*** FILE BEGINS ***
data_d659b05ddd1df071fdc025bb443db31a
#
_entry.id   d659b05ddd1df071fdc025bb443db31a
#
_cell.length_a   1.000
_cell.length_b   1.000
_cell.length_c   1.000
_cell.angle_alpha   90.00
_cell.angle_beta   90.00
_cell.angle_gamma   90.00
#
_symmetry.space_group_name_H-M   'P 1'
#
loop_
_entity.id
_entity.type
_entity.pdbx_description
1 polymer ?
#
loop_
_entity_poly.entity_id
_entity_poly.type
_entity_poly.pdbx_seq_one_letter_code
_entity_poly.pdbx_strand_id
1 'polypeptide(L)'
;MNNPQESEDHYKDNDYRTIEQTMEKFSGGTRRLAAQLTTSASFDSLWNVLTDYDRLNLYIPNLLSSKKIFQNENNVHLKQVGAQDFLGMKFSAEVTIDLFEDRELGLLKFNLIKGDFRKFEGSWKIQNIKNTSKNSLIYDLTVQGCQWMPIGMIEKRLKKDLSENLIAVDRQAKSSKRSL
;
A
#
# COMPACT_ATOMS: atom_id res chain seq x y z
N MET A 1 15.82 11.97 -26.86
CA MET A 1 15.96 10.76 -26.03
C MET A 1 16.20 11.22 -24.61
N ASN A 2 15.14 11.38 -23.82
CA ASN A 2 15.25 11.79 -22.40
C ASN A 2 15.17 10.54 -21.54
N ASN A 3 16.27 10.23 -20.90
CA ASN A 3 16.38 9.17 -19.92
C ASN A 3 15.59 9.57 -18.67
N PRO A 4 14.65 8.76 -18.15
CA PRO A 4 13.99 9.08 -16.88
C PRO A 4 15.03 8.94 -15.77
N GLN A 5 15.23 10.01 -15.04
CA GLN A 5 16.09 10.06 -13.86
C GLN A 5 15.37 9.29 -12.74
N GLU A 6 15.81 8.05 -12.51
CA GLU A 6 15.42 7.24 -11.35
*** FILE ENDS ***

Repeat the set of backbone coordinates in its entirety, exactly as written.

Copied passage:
data_d659b05ddd1df071fdc025bb443db31a
#
_entry.id   d659b05ddd1df071fdc025bb443db31a
#
_cell.length_a   1.000
_cell.length_b   1.000
_cell.length_c   1.000
_cell.angle_alpha   90.00
_cell.angle_beta   90.00
_cell.angle_gamma   90.00
#
_symmetry.space_group_name_H-M   'P 1'
#
loop_
_entity.id
_entity.type
_entity.pdbx_description
1 polymer ?
#
loop_
_entity_poly.entity_id
_entity_poly.type
_entity_poly.pdbx_seq_one_letter_code
_entity_poly.pdbx_strand_id
1 'polypeptide(L)'
;MNNPQESEDHYKDNDYRTIEQTMEKFSGGTRRLAAQLTTSASFDSLWNVLTDYDRLNLYIPNLLSSKKIFQNENNVHLKQVGAQDFLGMKFSAEVTIDLFEDRELGLLKFNLIKGDFRKFEGSWKIQNIKNTSKNSLIYDLTVQGCQWMPIGMIEKRLKKDLSENLIAVDRQAKSSKRSL
;
A
#
# COMPACT_ATOMS: atom_id res chain seq x y z
N MET A 1 15.82 11.97 -26.86
CA MET A 1 15.96 10.76 -26.03
C MET A 1 16.20 11.22 -24.61
N ASN A 2 15.14 11.38 -23.82
CA ASN A 2 15.25 11.79 -22.40
C ASN A 2 15.17 10.54 -21.54
N ASN A 3 16.27 10.23 -20.90
CA ASN A 3 16.38 9.17 -19.92
C ASN A 3 15.59 9.57 -18.67
N PRO A 4 14.65 8.76 -18.15
CA PRO A 4 13.99 9.08 -16.88
C PRO A 4 15.03 8.94 -15.77
N GLN A 5 15.23 10.01 -15.04
CA GLN A 5 16.09 10.06 -13.86
C GLN A 5 15.37 9.29 -12.74
N GLU A 6 15.81 8.05 -12.51
CA GLU A 6 15.42 7.24 -11.35